• Change the gain of IC1a from 1×to 2× by adding two resistors in the feedback as shown e.g. here. The value of the 2 additional resistors is not important. both shall have the same vale in the range 1 kΩ to 10 kΩ, whatever you have in your parts bin.
  • Mechanically limit the potentiometer to move from the left side (lower pin in the diagram) to left side + 90 °.
Using 4.7 k will give you these divider ratios:
0.1 × V+ in the lower position
0.72 × V+ in the upper position.
You can tweak (fine tune) these values by changing the gain f the opamp IC1a from 2 to another (lower) value. Do this by changing the resistor values in the feedback circuit according to the equations given in the link I providd above.
Hi, I would like to try this. Would it be possible for you to show (draw) how this is done for example in this picture you added?
I’m a girl and this isn’t my strongest skill, not yet at least :) I'm afraid if I destroy this controller by doing wrong :( I want to be sure what I do. I know how to solder and I know some basic stuff about electronics but I’m not sure about this.
 

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Rockgirl

Aug 26, 2021
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The solution was found closer than I could imagine. I found an old joystick potentiometer. It looks bigger compared to other potentiometer. I check those multimeter and I get 110k ohms. This potentiometer work those angle which I want. But why do these pots work differently? Are joystick pots some way different?

Another issue related to this bi-directional control. Is it a feature of this control that it does not start running the engine completely at zero? When I rotate the potentimeter the motor starts to buzz at the beginning and then it suddenly starts to rotate. I don’t mean it starts rotating at full, but about 3-4 volts. Why doesn't the motor run in the 1-3v range?
No matter which potentiometer is used for this, the potentiometer will not affect this. I would like this to work in the same way when I give power to the motor power supply unit, when I start from zero and add volts the motor starts a little quietly spinning up to 1 volts.
 

Rockgirl

Aug 26, 2021
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I have a question about this bidirectional motor controller. Can this be made to work below 5VDC? I have a few of these controllers and some of them won't even work on 5VDC.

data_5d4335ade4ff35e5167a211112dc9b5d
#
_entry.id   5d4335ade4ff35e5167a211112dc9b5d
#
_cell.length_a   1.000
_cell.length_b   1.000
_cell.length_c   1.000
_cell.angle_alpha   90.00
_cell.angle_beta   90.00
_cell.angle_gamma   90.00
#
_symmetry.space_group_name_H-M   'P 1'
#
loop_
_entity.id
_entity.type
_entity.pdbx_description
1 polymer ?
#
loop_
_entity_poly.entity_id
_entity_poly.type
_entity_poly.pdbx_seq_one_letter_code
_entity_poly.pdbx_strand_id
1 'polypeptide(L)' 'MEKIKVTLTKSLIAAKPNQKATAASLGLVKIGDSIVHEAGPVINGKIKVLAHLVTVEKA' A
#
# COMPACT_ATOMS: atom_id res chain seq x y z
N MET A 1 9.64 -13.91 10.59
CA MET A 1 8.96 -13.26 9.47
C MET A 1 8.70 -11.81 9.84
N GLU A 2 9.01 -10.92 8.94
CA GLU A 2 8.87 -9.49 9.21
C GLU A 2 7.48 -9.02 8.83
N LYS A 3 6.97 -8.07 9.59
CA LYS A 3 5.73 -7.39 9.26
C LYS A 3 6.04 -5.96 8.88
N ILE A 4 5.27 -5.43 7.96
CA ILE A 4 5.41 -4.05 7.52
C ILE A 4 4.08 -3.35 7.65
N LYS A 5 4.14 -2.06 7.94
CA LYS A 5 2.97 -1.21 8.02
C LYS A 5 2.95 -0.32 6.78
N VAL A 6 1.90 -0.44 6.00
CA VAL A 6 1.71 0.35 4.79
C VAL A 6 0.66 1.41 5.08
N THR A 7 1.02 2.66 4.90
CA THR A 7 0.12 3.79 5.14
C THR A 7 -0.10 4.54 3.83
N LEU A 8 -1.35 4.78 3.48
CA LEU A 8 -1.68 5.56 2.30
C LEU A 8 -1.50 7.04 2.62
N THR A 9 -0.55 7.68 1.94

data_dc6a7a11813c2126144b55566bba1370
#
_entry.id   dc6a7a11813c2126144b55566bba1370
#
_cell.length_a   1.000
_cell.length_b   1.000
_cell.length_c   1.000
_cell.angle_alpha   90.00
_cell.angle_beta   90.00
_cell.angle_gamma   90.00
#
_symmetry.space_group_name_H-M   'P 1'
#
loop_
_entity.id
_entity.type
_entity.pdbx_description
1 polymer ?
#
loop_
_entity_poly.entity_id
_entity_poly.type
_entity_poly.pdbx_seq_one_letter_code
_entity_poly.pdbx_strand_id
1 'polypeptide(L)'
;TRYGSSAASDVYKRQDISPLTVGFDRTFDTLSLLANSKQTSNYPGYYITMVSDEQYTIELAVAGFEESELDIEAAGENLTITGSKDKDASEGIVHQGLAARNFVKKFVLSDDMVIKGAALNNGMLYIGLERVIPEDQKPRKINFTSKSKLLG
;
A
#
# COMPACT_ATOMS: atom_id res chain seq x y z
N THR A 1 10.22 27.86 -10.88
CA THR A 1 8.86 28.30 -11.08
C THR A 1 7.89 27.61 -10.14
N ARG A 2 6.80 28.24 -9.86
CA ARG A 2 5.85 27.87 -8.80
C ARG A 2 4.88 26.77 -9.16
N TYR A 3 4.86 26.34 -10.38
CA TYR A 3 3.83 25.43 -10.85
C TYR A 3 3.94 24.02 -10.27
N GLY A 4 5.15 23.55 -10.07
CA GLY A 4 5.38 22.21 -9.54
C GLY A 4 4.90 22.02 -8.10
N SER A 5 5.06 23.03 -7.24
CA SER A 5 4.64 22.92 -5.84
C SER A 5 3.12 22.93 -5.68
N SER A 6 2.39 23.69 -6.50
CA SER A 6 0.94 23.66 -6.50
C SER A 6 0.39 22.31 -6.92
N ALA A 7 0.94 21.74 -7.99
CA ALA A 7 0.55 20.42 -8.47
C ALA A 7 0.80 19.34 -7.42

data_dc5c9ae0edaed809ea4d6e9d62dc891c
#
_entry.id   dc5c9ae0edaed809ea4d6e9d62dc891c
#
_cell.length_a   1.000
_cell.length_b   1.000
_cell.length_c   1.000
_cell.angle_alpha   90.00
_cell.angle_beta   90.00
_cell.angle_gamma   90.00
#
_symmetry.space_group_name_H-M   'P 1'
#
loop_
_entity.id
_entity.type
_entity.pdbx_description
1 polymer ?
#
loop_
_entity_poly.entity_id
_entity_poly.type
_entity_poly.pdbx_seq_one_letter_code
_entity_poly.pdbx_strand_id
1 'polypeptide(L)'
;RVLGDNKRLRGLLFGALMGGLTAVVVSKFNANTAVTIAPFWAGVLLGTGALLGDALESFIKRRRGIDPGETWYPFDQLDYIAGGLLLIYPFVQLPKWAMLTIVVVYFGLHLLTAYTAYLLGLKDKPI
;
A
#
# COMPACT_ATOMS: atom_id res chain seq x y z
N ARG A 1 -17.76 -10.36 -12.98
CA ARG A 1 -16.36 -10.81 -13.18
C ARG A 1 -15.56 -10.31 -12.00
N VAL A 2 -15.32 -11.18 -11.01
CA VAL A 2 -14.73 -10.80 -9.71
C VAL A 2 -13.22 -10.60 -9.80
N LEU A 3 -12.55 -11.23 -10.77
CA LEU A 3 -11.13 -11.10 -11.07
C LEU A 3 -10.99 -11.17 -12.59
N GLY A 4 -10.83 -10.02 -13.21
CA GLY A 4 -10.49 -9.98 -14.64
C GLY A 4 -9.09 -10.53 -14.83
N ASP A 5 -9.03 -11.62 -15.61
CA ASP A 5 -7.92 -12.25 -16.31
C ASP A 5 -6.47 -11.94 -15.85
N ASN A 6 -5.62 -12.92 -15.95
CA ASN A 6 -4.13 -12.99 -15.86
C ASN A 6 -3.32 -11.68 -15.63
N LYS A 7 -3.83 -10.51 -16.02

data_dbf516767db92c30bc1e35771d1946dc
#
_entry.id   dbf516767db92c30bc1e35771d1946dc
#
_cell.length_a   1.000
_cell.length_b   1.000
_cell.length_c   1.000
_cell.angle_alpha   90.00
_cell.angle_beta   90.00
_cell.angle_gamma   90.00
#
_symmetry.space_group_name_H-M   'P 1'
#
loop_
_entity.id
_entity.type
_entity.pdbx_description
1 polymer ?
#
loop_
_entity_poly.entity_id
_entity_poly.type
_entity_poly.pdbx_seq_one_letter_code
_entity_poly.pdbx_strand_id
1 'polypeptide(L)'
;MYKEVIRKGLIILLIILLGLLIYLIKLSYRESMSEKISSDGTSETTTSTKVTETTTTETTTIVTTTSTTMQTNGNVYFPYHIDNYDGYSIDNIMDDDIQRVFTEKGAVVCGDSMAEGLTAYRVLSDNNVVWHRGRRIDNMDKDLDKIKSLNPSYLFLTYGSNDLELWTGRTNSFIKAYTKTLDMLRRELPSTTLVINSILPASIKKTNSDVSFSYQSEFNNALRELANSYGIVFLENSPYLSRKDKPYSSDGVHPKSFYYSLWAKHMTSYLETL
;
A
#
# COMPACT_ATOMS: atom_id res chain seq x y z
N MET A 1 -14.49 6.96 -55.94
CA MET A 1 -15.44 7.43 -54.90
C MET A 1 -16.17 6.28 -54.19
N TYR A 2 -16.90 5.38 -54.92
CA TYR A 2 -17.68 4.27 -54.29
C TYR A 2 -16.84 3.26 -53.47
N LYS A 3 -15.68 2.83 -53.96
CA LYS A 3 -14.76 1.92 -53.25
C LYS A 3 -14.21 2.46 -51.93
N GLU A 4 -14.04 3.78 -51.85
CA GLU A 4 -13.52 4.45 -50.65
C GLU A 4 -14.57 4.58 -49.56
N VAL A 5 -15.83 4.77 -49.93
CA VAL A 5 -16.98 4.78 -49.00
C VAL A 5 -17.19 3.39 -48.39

Bluejets

Oct 5, 2014
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Can this be made to work below 5VDC
I'd imagine the voltage range of the LM324 and the voltage at which the motor will operate would be the limiting factor.
Also remember there is a protection diode in the supply line making any 5v applied drop to around 4.3V if diode is everyday silicon.
There may also be some biasing as well as diffierent mosfet type (logic level) changes required to make the mosfets turn on appropriately.

Might be better to start again from scratch.
Fairly certain if you posted just what it is you are trying to achieve completely, there would be some module or circuit out there to suit.
 
Last edited:

Rockgirl

Aug 26, 2021
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I'd imagine the voltage range of the LM324 and the voltage at which the motor will operate would be the limiting factor.
Also remember there is a protection diode in the supply line making any 5v applied drop to around 4.3V if diode is everyday silicon.
There may also be some biasing as well as diffierent mosfet type (logic level) changes required to make the mosfets turn on appropriately.

Might be better to start again from scratch.
Fairly certain if you posted just what it is you are trying to achieve completely, there would be some module or circuit out there to suit.
Okay, maybe it's better that I don't use less than 5 voltage, maybe it's better to use 6 voltage at its lowest. There is no other circuit that could affect this controller. These controls are powered by a power supply. I only choose how much the voltage controller goes. I have three options, 5, 12 and 24VDC. But I am going to change 5VDC to 6VDC.

I have more problems. I don't know why but some controller mosfet break. I'm not sure but it seems that it happens at 24 voltage. Or can it be caused when I change 12 to 24 voltage. This switching is done with a relay. I don't really understand why IRFz44n or IRF4905 break. The only thing I have changed from the original controller is the potentiometer. Some have 150k and some 50k ohm. This is because I had to use the joystick. A normal 100k ohm potentiometer won't work because you have to turn it too much.
If anyone knows why mosfet break?